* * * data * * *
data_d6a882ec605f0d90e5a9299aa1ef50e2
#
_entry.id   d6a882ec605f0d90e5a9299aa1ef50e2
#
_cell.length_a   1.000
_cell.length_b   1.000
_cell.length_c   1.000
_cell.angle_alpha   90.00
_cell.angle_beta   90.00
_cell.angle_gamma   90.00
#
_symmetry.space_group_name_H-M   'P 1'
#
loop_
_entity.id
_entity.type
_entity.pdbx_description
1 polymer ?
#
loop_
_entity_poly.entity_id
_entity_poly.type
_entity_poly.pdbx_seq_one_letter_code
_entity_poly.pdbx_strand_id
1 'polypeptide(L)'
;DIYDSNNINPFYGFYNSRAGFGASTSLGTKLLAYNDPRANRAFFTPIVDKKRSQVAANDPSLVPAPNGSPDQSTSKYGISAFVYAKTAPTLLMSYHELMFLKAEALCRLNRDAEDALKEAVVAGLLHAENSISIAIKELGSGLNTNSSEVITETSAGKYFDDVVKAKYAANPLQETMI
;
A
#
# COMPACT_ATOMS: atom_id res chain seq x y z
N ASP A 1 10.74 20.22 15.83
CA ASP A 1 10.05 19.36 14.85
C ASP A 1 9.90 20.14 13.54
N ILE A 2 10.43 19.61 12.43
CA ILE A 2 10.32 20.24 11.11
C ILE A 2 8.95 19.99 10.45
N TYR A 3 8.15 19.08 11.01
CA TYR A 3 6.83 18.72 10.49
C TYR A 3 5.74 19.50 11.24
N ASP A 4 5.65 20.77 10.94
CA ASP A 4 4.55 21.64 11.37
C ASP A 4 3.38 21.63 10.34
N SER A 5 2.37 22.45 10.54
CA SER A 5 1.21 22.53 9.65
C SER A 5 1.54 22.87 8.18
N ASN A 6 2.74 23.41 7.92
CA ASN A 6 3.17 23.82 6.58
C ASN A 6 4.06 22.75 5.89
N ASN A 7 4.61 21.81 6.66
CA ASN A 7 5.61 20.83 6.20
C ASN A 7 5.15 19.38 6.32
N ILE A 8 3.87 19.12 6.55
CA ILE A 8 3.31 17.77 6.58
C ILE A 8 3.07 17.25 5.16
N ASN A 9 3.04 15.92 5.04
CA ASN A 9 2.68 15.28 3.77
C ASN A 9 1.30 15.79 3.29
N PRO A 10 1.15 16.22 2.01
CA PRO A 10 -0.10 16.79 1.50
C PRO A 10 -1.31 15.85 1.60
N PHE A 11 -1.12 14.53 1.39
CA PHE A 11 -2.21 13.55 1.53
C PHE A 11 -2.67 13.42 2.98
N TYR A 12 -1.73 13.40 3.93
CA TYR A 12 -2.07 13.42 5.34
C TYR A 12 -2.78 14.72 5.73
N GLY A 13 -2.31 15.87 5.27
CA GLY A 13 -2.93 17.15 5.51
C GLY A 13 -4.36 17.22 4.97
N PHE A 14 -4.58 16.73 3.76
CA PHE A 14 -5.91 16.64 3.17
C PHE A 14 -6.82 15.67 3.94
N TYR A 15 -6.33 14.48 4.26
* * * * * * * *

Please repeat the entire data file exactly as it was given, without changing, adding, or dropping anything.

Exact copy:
data_d6a882ec605f0d90e5a9299aa1ef50e2
#
_entry.id   d6a882ec605f0d90e5a9299aa1ef50e2
#
_cell.length_a   1.000
_cell.length_b   1.000
_cell.length_c   1.000
_cell.angle_alpha   90.00
_cell.angle_beta   90.00
_cell.angle_gamma   90.00
#
_symmetry.space_group_name_H-M   'P 1'
#
loop_
_entity.id
_entity.type
_entity.pdbx_description
1 polymer ?
#
loop_
_entity_poly.entity_id
_entity_poly.type
_entity_poly.pdbx_seq_one_letter_code
_entity_poly.pdbx_strand_id
1 'polypeptide(L)'
;DIYDSNNINPFYGFYNSRAGFGASTSLGTKLLAYNDPRANRAFFTPIVDKKRSQVAANDPSLVPAPNGSPDQSTSKYGISAFVYAKTAPTLLMSYHELMFLKAEALCRLNRDAEDALKEAVVAGLLHAENSISIAIKELGSGLNTNSSEVITETSAGKYFDDVVKAKYAANPLQETMI
;
A
#
# COMPACT_ATOMS: atom_id res chain seq x y z
N ASP A 1 10.74 20.22 15.83
CA ASP A 1 10.05 19.36 14.85
C ASP A 1 9.90 20.14 13.54
N ILE A 2 10.43 19.61 12.43
CA ILE A 2 10.32 20.24 11.11
C ILE A 2 8.95 19.99 10.45
N TYR A 3 8.15 19.08 11.01
CA TYR A 3 6.83 18.72 10.49
C TYR A 3 5.74 19.50 11.24
N ASP A 4 5.65 20.77 10.94
CA ASP A 4 4.55 21.64 11.37
C ASP A 4 3.38 21.63 10.34
N SER A 5 2.37 22.45 10.54
CA SER A 5 1.21 22.53 9.65
C SER A 5 1.54 22.87 8.18
N ASN A 6 2.74 23.41 7.92
CA ASN A 6 3.17 23.82 6.58
C ASN A 6 4.06 22.75 5.89
N ASN A 7 4.61 21.81 6.66
CA ASN A 7 5.61 20.83 6.20
C ASN A 7 5.15 19.38 6.32
N ILE A 8 3.87 19.12 6.55
CA ILE A 8 3.31 17.77 6.58
C ILE A 8 3.07 17.25 5.16
N ASN A 9 3.04 15.92 5.04
CA ASN A 9 2.68 15.28 3.77
C ASN A 9 1.30 15.79 3.29
N PRO A 10 1.15 16.22 2.01
CA PRO A 10 -0.10 16.79 1.50
C PRO A 10 -1.31 15.85 1.60
N PHE A 11 -1.12 14.53 1.39
CA PHE A 11 -2.21 13.55 1.53
C PHE A 11 -2.67 13.42 2.98
N TYR A 12 -1.73 13.40 3.93
CA TYR A 12 -2.07 13.42 5.34
C TYR A 12 -2.78 14.72 5.73
N GLY A 13 -2.31 15.87 5.27
CA GLY A 13 -2.93 17.15 5.51
C GLY A 13 -4.36 17.22 4.97
N PHE A 14 -4.58 16.73 3.76
CA PHE A 14 -5.91 16.64 3.17
C PHE A 14 -6.82 15.67 3.94
N TYR A 15 -6.33 14.48 4.26